mainoff.gif
lastdyoff.gif
lastwkoff.gif
treeoff.gif
searchoff.gif
helpoff.gif
contactoff.gif
creditsoff.gif
homeoff.gif


The Daltaí Boards » Archive: 1999-2004 » 2002 (July-December) » "______ atá orm" or "_____ is ainm dom" ??? « Previous Next »

Author Message
Top of pagePrevious messageNext messageBottom of page Link to this message

John Kane (gateway.aas-moscow.ru - 217.26.8.72)
Posted on Tuesday, October 01, 2002 - 05:55 am:   Edit Post Print Post

Question,
I was looking at the basic phrases on this site and noticed that there happen to be two translations for saying what I thought was the simple phrase "my name is____". However both of the translations for the above phrases are exactly the same... "_____ is my name."

Is there some sort of subtile difference or it this just a ridiculous question?? :)

thanks...
John Kane

Top of pagePrevious messageNext messageBottom of page Link to this message

James (wcs1.norfolk.nipr.mil - 198.26.132.101)
Posted on Tuesday, October 01, 2002 - 11:47 am:   Edit Post Print Post

A Chara,

Never a rediculous question. There is no such thing. Literally, it breaks down like this:

Seamus atá orm = Seamus is upon me.

Seamus is ainm dom = Seamus is a name to me.

Conversationally, they mean the same thing.

You will also encounter:

Mise Seamus = I am Seamus

Seamus is ainm domsa = Seamus is upon ME

Seamus atá ormsa = Seamus is a name to ME

These are ways of emphasizing your name and indicating that you anticipate a response from the listener. It is a sort of implied form of "My name is Seamus...and yours?"

Grammatically speaking, the suffix "sa" is a contrastive particle added to a prepositional pronoun to indicate that a response is desired. Mise is a combination of "me" and "se", the slenderized version of "sa", and does the same thing.

Somewhere in my references I have a breakdown of the regional greetings. Of course, now that I want to find it, I can't but, I believe the ...atá orm version is more prevalent in the north. I'm sure the native speakers and/or Ireland dwellers can elaborate.

Le meas,

James

P.S. See how one simple question can generate an unexpected encounter with the complexities of this language?!?! Nothing is ever as simple as it seems. That's why there is no "rediculous question!!!"

Top of pagePrevious messageNext messageBottom of page Link to this message

John Kane (gateway.aas-moscow.ru - 217.26.8.72)
Posted on Wednesday, October 02, 2002 - 02:30 am:   Edit Post Print Post

If I could say THANK YOU in irish I would, but bearla will have to do...

I thought I might have gotten a "yeah they're the same" or something. This is EXELLENT! I'm going to print it out and put it in my notes!

Thank you, again...

John Kane

Top of pagePrevious messageNext messageBottom of page Link to this message

James (wcs3.norfolk.nipr.mil - 198.26.132.99)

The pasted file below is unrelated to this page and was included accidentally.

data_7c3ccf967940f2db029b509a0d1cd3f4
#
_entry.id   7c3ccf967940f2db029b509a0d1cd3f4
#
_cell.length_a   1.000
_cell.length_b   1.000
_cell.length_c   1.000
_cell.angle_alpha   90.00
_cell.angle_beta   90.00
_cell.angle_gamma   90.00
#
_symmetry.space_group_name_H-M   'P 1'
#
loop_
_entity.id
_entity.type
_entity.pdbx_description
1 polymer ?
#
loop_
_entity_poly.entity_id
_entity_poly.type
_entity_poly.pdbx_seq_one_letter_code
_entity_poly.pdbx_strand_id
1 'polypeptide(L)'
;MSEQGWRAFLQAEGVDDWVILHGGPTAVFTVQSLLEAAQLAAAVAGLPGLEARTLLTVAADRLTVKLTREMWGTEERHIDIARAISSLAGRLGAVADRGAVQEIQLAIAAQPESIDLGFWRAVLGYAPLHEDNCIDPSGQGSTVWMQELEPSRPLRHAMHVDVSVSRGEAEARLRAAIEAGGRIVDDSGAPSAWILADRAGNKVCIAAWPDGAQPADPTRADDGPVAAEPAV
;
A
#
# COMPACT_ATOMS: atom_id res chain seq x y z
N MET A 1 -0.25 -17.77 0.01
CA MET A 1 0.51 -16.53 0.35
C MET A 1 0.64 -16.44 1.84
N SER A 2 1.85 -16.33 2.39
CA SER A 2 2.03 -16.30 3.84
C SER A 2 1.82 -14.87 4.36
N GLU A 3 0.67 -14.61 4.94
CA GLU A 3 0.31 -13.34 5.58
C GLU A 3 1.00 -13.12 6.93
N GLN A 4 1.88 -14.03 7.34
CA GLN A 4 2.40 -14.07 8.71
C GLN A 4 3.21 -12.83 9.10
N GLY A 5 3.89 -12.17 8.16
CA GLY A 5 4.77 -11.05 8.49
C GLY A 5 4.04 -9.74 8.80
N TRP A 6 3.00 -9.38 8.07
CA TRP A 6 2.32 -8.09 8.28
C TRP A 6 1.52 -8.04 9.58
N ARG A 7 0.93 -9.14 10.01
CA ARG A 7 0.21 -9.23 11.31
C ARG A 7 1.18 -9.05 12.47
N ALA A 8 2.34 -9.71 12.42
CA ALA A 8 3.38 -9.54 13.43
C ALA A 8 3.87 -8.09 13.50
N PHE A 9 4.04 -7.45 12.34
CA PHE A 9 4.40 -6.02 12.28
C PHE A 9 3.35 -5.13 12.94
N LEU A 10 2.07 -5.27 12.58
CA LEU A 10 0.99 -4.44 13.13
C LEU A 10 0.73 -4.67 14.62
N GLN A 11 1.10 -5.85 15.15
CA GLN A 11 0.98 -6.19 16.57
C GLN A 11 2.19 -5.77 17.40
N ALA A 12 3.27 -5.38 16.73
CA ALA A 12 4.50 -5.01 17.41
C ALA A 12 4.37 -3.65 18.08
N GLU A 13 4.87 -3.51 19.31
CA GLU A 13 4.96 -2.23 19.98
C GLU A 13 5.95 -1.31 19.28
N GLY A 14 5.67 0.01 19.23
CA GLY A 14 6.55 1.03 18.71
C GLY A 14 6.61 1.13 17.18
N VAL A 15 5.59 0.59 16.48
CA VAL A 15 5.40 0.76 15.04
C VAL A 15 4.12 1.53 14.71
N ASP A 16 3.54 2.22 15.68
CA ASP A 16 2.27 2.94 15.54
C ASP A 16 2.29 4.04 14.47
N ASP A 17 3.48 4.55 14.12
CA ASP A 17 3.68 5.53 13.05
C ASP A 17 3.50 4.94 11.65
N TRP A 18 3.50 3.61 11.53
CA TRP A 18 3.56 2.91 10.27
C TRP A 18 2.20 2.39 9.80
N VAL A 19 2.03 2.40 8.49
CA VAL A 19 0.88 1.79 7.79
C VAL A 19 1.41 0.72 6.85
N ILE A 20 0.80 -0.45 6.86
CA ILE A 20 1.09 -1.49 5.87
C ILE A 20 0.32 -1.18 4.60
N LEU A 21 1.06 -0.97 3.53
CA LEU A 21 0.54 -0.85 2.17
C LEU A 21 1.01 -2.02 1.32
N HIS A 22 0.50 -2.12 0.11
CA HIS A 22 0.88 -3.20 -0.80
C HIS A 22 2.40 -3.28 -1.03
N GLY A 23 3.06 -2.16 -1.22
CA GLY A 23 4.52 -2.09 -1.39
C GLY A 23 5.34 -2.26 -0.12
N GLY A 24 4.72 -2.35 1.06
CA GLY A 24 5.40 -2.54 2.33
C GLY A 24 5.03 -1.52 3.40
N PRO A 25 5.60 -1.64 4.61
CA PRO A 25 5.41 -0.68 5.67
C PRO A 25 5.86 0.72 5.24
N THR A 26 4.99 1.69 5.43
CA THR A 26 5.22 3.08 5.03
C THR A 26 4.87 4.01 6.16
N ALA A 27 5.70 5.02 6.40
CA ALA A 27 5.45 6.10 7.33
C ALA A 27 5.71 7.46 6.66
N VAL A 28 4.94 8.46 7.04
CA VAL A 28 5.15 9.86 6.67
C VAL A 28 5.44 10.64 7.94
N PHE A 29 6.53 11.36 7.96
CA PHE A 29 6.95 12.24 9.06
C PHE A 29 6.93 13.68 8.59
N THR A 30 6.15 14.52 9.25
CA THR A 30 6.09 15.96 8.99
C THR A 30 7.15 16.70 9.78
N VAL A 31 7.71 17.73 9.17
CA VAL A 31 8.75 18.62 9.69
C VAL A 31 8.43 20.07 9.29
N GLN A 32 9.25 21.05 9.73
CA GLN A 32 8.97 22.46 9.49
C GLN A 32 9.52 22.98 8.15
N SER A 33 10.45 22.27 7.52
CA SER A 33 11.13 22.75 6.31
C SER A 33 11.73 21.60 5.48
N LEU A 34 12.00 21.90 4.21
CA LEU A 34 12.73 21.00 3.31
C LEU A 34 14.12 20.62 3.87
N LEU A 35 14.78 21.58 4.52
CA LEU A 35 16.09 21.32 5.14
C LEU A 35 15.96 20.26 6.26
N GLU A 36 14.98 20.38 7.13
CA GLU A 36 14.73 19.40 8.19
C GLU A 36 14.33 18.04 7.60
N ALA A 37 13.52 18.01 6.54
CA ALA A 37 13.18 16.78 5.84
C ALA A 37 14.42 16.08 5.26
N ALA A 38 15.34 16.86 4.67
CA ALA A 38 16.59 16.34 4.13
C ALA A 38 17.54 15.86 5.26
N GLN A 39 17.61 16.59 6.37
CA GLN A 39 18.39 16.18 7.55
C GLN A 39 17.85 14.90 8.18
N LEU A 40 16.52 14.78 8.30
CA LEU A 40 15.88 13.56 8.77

Posted on Wednesday, October 02, 2002 - 08:04 am:   Edit Post Print Post

A Chara,

Thank you would be "go raibh maith agat"

the response:

Tá fáilte romhat


Le meas,

James

Top of pagePrevious messageNext messageBottom of page Link to this message

Larry (host213-122-49-73.in-addr.btopenworld.com - 213.122.49.73)
Posted on Wednesday, October 02, 2002 - 04:09 pm:   Edit Post Print Post

... you'll also encounter the less formal "ná habair é" - don't mention it.

Le meas,
Larry.

Top of pagePrevious messageNext messageBottom of page Link to this message

John Kane (gateway.aas-moscow.ru - 217.26.8.72)
Posted on Thursday, October 03, 2002 - 12:30 am:   Edit Post Print Post

A chairde,
Great! Go raibh maith agat! The help is much appriciated!

John Kane

Top of pagePrevious messageNext messageBottom of page Link to this message

James (wcs1.norfolk.nipr.mil - 198.26.132.101)
Posted on Thursday, October 03, 2002 - 02:31 pm:   Edit Post Print Post

Second lesson.

If you say "Thank you" to one person it's Go raibh maith agat. If you are thanking more than one person it's

"Go raibh maith agaibh!"

Welcome to Irish!!! :)


Le meas,

James

Top of pagePrevious messageNext messageBottom of page Link to this message

John Kane (gateway.aas-moscow.ru - 217.26.8.72)
Posted on Friday, October 04, 2002 - 06:44 am:   Edit Post Print Post

LOL,
I have a LOOOOOOOOONNNNNGGGG way to go! Thanks again...
perhaps I'm drawing this out a bit to much but I figure as long as I'm getting answers I should keep learning...

Well... I have seen the closing "Le meas" in almost every conversation I've read... what is the meaning if you don't mind YET another question...:)

John Kane

Top of pagePrevious messageNext messageBottom of page Link to this message

James (wcs1.norfolk.nipr.mil - 198.26.132.101)
Posted on Friday, October 04, 2002 - 08:45 am:   Edit Post Print Post

Literally, it means "with respect" but is used like we would use "Sincerely".

On a related yet separate note:

I'm still new at this and can only offer guidance based on my experience but here's what has helped me.

1) Familiarize yourself with the prepositional pronouns. They are unique to Irish ( and other gaelic/celtic languages) and their usage can confuse you early on.

2) Learn the verb "Tá" in all of its tenses. That will make reading basic conversation easier. (There's nothing easy about it, this just makes it easiER)

3) Have fun!!!!! As soon as you get frustrated with your studies, put it down, take a walk, listen to some music and by all means HIT THIS WEBSITE! You'll find out you're not alone!!!

Le meas,

James

Top of pagePrevious messageNext messageBottom of page Link to this message

Dahid Maxham (cache-rk07.proxy.aol.com - 152.163.189.71)
Posted on Friday, October 18, 2002 - 10:26 pm:   Edit Post Print Post

Excellent discussion. I learned alot from this one!

Go raibh maith agat.

Dahid

Add Your Message Here
Posting is currently disabled in this topic. Contact your discussion moderator for more information.


©Daltaí na Gaeilge